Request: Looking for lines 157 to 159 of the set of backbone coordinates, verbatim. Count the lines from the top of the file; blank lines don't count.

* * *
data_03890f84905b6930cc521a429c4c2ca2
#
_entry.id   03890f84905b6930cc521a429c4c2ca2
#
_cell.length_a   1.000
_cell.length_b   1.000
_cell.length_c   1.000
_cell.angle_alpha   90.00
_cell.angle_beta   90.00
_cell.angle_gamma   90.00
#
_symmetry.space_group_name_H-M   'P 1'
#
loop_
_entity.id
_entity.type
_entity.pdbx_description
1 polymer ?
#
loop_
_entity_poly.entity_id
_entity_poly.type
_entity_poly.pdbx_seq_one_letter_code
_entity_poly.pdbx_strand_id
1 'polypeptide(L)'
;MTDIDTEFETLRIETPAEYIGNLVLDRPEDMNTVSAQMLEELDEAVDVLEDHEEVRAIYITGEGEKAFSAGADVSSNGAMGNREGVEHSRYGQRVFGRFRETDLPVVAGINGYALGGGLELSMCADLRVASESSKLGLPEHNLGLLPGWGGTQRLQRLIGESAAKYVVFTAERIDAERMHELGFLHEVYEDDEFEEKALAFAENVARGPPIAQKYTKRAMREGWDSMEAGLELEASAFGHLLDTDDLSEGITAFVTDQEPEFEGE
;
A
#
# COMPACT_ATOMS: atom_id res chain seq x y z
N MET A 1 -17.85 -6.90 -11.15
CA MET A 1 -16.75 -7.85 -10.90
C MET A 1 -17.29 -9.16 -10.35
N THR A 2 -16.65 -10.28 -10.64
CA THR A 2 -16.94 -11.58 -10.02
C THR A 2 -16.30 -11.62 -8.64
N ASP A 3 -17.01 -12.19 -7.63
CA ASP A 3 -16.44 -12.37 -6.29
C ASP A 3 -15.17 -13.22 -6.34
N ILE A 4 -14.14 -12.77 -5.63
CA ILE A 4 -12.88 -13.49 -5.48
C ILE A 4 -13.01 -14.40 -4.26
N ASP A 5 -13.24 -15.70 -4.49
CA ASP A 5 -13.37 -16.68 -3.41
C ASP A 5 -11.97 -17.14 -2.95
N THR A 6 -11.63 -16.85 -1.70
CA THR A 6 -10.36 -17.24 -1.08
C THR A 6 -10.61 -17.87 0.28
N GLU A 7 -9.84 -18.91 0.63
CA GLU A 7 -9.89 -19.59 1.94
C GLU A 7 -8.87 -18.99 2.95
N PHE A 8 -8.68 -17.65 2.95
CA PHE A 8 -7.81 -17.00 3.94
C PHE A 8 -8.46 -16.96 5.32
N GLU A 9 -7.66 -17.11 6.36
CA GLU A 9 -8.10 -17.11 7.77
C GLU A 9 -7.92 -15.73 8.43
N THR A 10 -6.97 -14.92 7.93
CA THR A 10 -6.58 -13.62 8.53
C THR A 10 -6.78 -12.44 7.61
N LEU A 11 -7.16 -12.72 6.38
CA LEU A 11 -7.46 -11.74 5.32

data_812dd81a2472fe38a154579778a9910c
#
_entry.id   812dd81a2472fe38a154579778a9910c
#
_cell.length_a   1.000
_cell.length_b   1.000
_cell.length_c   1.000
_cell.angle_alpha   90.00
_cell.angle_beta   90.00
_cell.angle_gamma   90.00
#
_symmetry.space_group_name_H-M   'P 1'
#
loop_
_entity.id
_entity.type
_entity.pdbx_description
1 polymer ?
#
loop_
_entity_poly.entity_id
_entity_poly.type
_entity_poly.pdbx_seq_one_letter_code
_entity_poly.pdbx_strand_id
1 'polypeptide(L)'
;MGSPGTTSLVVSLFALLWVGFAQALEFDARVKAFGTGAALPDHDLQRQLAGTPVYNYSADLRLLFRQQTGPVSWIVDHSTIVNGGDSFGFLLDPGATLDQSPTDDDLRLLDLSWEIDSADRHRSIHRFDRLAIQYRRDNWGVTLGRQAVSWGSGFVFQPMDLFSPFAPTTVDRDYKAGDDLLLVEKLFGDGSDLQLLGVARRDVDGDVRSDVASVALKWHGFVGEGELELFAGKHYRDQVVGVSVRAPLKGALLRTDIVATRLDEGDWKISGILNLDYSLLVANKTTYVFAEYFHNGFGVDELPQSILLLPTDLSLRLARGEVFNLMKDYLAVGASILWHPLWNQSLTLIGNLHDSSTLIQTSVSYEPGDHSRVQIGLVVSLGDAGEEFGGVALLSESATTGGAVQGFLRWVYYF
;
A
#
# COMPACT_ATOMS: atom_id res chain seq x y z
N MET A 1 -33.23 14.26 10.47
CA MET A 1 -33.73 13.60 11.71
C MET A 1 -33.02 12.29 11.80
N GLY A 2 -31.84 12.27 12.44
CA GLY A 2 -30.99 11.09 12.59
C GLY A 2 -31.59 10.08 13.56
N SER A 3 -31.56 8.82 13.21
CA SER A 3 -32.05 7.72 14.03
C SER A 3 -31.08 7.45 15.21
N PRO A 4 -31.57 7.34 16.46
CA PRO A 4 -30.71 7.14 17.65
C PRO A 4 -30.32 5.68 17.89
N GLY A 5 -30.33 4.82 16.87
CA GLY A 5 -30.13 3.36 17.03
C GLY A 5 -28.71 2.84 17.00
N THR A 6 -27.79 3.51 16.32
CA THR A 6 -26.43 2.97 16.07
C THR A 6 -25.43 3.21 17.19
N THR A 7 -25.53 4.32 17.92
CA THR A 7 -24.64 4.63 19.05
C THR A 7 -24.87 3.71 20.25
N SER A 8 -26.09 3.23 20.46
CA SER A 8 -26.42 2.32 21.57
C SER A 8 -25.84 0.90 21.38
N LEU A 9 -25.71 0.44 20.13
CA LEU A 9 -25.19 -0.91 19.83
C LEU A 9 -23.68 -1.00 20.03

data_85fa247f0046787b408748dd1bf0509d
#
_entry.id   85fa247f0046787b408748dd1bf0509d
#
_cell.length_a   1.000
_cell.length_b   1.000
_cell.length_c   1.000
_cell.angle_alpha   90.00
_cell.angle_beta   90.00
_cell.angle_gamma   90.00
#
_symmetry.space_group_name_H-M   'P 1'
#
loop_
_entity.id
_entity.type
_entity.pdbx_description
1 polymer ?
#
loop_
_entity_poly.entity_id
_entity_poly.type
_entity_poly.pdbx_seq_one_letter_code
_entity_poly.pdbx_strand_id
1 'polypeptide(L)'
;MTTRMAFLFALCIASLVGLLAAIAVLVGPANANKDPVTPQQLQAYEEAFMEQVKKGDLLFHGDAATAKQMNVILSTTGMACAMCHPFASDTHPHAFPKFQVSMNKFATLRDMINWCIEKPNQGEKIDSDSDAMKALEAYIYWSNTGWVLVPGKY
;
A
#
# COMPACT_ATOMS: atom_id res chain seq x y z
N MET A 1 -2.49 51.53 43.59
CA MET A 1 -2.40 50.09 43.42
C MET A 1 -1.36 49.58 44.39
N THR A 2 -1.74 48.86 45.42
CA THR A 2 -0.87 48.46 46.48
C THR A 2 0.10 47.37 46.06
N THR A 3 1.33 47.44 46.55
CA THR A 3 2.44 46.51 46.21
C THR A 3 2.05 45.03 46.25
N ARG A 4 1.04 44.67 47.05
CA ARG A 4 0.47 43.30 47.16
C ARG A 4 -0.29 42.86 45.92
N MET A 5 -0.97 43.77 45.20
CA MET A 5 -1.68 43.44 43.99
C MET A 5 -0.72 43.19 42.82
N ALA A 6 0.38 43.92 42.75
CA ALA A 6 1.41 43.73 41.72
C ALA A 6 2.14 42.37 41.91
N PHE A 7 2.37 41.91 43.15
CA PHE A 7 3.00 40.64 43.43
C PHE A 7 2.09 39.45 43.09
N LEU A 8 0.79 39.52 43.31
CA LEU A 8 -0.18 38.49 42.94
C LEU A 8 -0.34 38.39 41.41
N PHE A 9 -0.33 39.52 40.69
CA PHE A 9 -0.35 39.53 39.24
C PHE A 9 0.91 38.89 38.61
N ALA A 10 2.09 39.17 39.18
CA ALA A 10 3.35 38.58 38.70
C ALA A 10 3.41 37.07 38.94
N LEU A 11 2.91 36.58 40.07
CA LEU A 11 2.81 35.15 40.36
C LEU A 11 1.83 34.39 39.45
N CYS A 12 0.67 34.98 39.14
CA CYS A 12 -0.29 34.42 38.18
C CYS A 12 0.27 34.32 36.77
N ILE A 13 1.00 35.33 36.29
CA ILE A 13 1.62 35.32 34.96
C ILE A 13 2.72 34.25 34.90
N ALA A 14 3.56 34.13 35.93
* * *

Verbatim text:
CA THR A 3 2.44 46.51 46.21
C THR A 3 2.05 45.03 46.25
N ARG A 4 1.04 44.67 47.05